Since the crosslinked aromatic polymers can afford sulfonated polymers having excellent dimensional stability and rigidity, the offset printing plates obtained therefrom as such have excellent dimensional stability and are convenient to handle in the printing procedure and result in prints having excellent dimensional stability, and thus reinforcing materials for the printing plates such as an aluminum sheet or plate or a glass cloth sheet can be spared.

The polymers having conjugated polymers having at least 3 sequence lengths can be prepared by a conventional method of preparing polyacetylenes. Practically these polymers can be prepared by dehydrohalogenation of the homopolymers or copolymers of a halogenated olefin having 2 to 3 carbon atoms or the copolymers of such a halogenated olefin and an olefin having 2 to 8 carbon atoms as described above with a polar solvent solution containing 5 to 50% by weight of an organic or inorganic salt or by the dehydration of polyvinyl alcohol with a hydrogen halide such as hydrogen chloride. Such polar solvents include, for example, methanol, ethanol and dimethylformamide and such organic and inorganic salts include, for example, sodium hydroxide, potassium hydroxide, triethylamine and trimethylbenzylammonium hydroxide. According to these methods not only can the sequence length of conjugated polyenes be easily controlled but also comparatively long sequence lengths of conjugated polyenes can be obtained, and accordingly it is possible to design sulfonated polymers having high sensitivity to light of desired wavelengths.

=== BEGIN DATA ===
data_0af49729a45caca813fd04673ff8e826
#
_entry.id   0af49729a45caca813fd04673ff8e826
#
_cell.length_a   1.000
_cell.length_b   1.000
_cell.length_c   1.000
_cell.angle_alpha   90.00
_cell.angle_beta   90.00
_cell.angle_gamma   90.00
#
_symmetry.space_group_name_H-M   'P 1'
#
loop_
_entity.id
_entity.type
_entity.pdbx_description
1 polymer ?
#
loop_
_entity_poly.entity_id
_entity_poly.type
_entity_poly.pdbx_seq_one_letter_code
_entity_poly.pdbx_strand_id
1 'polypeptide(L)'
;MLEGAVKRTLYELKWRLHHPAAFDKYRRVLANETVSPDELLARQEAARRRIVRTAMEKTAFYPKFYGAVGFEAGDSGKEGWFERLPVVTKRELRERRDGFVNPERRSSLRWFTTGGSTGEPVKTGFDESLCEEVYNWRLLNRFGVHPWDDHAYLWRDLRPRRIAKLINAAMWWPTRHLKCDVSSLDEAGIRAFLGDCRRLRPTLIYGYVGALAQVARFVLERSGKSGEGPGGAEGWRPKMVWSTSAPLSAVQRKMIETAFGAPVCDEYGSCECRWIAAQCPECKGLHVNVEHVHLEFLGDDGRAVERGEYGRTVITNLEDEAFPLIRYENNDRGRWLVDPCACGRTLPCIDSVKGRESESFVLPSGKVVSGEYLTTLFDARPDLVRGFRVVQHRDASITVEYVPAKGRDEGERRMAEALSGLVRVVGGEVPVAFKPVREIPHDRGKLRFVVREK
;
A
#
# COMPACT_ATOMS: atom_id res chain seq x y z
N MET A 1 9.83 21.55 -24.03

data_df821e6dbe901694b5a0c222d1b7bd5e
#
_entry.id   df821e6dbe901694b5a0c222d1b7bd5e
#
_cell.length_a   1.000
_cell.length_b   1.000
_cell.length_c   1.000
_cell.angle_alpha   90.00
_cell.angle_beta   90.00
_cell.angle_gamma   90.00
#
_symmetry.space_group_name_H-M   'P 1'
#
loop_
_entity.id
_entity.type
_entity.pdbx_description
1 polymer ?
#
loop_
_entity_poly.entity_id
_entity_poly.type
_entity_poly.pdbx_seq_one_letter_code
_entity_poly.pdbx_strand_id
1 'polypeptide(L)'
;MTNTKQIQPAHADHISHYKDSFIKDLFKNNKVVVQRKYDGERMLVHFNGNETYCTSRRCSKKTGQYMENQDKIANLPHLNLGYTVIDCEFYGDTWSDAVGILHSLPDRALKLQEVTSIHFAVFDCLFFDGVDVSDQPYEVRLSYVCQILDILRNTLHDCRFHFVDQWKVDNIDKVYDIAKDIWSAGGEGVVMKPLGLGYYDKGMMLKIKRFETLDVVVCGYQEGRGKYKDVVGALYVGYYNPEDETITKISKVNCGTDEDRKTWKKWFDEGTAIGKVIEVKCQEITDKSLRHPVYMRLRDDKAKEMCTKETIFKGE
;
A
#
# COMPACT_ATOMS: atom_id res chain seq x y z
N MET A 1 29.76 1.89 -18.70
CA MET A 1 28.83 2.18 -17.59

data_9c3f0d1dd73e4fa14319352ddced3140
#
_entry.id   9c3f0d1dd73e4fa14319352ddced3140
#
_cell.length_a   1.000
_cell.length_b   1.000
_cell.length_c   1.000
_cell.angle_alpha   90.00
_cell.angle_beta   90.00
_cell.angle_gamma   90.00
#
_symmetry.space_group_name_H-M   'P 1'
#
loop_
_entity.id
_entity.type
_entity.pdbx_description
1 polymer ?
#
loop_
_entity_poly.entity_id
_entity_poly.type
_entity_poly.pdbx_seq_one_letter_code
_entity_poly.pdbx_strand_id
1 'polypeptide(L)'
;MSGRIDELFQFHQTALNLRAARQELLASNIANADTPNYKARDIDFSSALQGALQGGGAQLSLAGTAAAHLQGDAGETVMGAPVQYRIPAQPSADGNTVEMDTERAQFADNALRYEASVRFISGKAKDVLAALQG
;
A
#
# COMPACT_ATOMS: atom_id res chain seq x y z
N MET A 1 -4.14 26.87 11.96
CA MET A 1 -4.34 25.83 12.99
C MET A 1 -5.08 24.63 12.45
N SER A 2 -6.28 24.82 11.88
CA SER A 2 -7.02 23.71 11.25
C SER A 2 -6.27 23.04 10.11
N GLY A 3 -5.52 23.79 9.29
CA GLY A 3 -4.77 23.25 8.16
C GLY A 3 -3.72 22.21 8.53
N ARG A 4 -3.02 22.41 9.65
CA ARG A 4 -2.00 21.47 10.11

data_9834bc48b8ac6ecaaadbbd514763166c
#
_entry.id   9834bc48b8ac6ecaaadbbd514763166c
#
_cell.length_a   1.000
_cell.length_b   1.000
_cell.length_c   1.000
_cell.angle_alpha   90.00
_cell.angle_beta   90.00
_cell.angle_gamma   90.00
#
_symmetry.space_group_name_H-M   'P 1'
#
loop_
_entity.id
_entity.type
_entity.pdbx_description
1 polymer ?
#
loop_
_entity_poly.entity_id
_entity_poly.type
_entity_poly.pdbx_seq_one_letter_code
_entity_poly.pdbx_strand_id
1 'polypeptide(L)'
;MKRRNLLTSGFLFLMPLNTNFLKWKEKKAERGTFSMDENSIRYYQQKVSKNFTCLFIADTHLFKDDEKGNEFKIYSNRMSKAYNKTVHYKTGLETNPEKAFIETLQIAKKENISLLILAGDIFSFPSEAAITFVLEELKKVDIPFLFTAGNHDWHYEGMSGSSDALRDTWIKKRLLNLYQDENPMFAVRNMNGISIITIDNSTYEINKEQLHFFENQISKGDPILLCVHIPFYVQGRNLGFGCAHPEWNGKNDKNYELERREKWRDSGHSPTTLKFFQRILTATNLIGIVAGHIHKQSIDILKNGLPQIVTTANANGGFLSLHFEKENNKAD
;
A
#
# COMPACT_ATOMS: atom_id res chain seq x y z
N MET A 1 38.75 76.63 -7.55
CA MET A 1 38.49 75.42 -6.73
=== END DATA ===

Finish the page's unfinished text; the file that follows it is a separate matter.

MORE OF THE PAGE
In the present invention any sulfonation method can be employed. For example, the polymers of ethylenically unsaturated monomers having a number average molecular weight of at least 10,000 or the polymers having conjugated polyenes and a number average molecular weight of at least 10,000 in the form of powder, a film or sheet may be immersed in fuming sulfuric acid or sulfuric anhydride as such or diluted with an organic solvent which is relatively less active to sulfuric anhydride such as chloroform, carbon tetrachloride and ethylene dichloride. The sulfonating agents which can be employed in the present invention may vary depending upon the polymer employed but in general, the use of an oxidative sulfonating agent such as fuming sulfuric acid and sulfuric anhydride can afford a sulfonated polymer having a strong band near 1050 cm-1 and a strong band in the region of 1200 cm-1 to 1300 cm-1 in its IR spectrum. The strong band in the region of 1200 cm-1 to 1300 cm-1 shows the formation of sulfonic acid groups adjacent to conjugated polyenes of least 3 sequence lengths.